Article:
Koerner, R.M., Lord, A., and Hsuan, Y.H., 1992, “Arrhenius Modeling to Predict Geosynthetic Degradation”, Geotextiles and Geomembranes, No. 11, pp. 151-183.

Koerner, R.M., 1998. Designing with Geosynthetics, 4th Edition, Prentice Hall, Upper Saddle River, New Jersey, 761 p.

PVC Geomembrane Institute (PGI), 2003, “PVC Geomembrane Material Specification 1103”, University of Illinois, Urbana, IL.

Risseeuw, P. and Schmidt, H.M., 1990, “Hydrolysis of HT Polyester Yarn in Water at Moderate Temperatures”, Proceedings of the 4th International Conference on Geotextiles, Geomembranes, and Related Products, The Hague, Netherlands, pp. 691-696.

Rollin, A.L., and Fayoux, D., 1991, “Geomembrane Seaming Technique”, Geomembranes: Identification and Performing Testing, Rollin, A.L. and Rigo, J-M, eds., RILEM Report 4, pp. 59-79.

Salman, A., Elias, V. and DiMillio, A., 1998, “The Effect of Oxygen Pressure, Temperature and Manufacturing Processes on Laboratory Degradation of Polypropylene Geosynthetics”, Proceedings of the Sixth International Conference on Geosynthetics, Atlanta, pp. 683-690.

Shelton, W.S. and Bright, D.G., 1993, “Using the Arrhenius Equation and Rate Expressions to Predict the Long-Term Behavior of Geosynthetic Polymers”, Proceedings of the Geosynthetics ’93 Conference, Vancouver, pp. 789-802.

Thomas, R.W., 2002, “Thermal Oxidation of a Polypropylene Geotextile used in a Geosynthetic Clay Liner”, Proceedings of the International Symposium IS Nuremberg 2002, Nuremberg, Germany, pp. 87-96.

Thomas, R.W. and Stark, T.D., 2003, “Reduction of Destructive Tests for PVC Seams”, Geotechnical Fabric Report, IFAI, March, pp. 26-29.

Thomas, R.W., Stark, T.D., and Choi, H., 2003, “Air Channel Testing of Thermally Bonded PVC Geomembrane Seams”, Geosynthetics International, Vol. 10, No. 2, pp. (in press).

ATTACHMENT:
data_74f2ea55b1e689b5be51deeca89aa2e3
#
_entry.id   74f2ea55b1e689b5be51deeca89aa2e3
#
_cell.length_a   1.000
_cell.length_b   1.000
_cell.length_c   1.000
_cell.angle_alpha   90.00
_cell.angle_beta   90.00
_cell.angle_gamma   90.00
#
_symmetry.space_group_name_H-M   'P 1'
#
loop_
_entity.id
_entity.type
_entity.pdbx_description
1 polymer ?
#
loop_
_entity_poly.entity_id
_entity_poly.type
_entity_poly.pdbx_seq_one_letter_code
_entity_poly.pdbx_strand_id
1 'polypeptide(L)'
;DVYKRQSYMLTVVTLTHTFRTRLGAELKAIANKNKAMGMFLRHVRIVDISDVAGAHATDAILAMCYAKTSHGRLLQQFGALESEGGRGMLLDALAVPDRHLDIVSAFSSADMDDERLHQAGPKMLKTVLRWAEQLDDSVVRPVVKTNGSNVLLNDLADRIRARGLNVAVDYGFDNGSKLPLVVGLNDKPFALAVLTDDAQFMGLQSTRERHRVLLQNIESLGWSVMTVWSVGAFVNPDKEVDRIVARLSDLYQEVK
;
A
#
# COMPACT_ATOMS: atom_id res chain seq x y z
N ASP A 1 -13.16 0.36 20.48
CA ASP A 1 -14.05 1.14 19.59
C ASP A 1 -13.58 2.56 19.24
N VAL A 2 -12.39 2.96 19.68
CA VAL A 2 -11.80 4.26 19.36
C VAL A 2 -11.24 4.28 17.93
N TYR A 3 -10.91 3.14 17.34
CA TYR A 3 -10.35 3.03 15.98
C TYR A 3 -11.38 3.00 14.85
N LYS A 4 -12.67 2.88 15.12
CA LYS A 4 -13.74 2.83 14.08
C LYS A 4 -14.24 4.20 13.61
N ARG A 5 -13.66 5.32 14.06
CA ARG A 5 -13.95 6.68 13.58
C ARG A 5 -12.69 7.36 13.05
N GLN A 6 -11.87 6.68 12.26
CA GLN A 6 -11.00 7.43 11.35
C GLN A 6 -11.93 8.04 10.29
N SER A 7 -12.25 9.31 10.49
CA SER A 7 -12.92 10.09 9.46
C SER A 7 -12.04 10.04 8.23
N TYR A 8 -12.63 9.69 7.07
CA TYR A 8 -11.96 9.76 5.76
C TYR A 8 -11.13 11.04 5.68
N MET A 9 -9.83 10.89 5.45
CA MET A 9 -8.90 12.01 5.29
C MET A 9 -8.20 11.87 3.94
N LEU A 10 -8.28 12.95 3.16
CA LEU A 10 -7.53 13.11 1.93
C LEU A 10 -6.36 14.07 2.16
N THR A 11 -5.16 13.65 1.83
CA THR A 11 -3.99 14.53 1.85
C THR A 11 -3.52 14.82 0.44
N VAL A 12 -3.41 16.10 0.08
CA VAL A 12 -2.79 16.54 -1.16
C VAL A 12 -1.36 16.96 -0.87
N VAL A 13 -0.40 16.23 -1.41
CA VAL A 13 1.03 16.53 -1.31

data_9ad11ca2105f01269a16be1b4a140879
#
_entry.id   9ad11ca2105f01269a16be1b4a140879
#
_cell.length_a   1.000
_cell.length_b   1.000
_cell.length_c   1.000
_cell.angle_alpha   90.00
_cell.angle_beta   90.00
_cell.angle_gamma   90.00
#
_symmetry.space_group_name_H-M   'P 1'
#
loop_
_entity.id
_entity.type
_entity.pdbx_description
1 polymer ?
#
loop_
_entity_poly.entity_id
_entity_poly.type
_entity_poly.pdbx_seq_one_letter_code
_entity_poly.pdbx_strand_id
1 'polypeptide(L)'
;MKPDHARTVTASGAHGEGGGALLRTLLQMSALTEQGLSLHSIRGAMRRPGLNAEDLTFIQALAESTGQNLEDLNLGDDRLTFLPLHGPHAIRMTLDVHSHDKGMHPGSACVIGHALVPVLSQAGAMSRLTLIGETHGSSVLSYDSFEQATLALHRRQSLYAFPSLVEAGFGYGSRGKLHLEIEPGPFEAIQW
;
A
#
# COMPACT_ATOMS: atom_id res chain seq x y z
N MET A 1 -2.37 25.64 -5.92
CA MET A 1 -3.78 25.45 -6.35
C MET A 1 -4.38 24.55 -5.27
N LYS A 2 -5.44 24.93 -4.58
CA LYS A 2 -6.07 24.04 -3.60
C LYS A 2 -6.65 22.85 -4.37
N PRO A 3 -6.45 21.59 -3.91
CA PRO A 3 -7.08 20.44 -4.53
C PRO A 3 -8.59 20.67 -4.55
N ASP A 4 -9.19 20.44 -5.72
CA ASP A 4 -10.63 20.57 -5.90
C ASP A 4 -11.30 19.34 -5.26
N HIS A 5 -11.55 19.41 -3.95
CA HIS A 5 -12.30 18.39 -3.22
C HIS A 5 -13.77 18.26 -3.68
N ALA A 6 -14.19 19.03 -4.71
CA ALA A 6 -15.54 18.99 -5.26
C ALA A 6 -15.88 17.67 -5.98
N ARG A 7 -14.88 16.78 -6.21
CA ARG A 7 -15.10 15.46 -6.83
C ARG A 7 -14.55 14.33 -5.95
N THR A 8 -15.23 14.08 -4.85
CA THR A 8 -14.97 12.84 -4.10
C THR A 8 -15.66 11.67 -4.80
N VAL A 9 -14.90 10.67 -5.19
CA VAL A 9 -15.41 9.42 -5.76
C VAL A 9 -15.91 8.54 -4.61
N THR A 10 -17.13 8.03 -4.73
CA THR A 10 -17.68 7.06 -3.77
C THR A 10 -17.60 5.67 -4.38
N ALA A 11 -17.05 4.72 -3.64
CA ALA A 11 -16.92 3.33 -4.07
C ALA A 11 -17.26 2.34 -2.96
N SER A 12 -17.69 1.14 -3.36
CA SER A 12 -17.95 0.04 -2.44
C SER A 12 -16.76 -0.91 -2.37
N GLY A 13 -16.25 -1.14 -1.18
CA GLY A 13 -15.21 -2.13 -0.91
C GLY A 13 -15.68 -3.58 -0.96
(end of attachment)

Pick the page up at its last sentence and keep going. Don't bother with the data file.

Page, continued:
LOW TEMPERATURE AIR CHANNEL TESTING OF THERMALLY BONDED

PVC GEOMEMBRANE SEAMS

Timothy D. Stark, Hangseok Choi, and Richard W. Thomas

 

 


Table 1. PVC Seam Testing Data Summary.

Group

Test ID

Burst

temp.

(°C)

Average burst temp.

(°C)

Burst pressure

(kPa)

Peel strength

(N/mm)

PVC thick-ness

(mm)

Welding details

Data

source

Welder type

Welder temp.

(°C)

Welder speed

(m/min)

Sheet temp.

(°C)

1

1

25.6

25.1

482.3

5.60

1.00

H/A

390

1.9

1.7

EPI

2

25.6

172.3

3.00

1.00

H/A

390

2.8

1.7

EPI

3

25.0

482.3

5.95

1.00

H/A

320

1.1

-3.9

EPI

4

25.0

137.8

1.23

1.00

H/A

320

1.9

-2.2

EPI

5

25.0

34.5

0.70

1.00

H/A

320

2.8

-1.1

EPI

6

25.0

537.4

5.95

1.00

H/A

482

2.8

2.8

EPI

7

24.4

551.2

7.35

1.00

H/A

482

1.9

2.8

EPI

2

8

18.3

14.8

861.3

8.05

1.00

H/W

399

0.9

15.6

TRI/Envir.

9

15.6

82.7

0.88

1.00

H/A

320

1.9

-2.2

EPI

10

15.6

20.7

0.35

1.00

H/A

320

2.8

-1.1

EPI

11

14.4

585.7

4.20

0.75

H/W

371

3.0

32.2

TRI/Envir.

12

13.9

592.5

5.78

1.00

H/A

390

1.9

1.7

EPI

13

13.3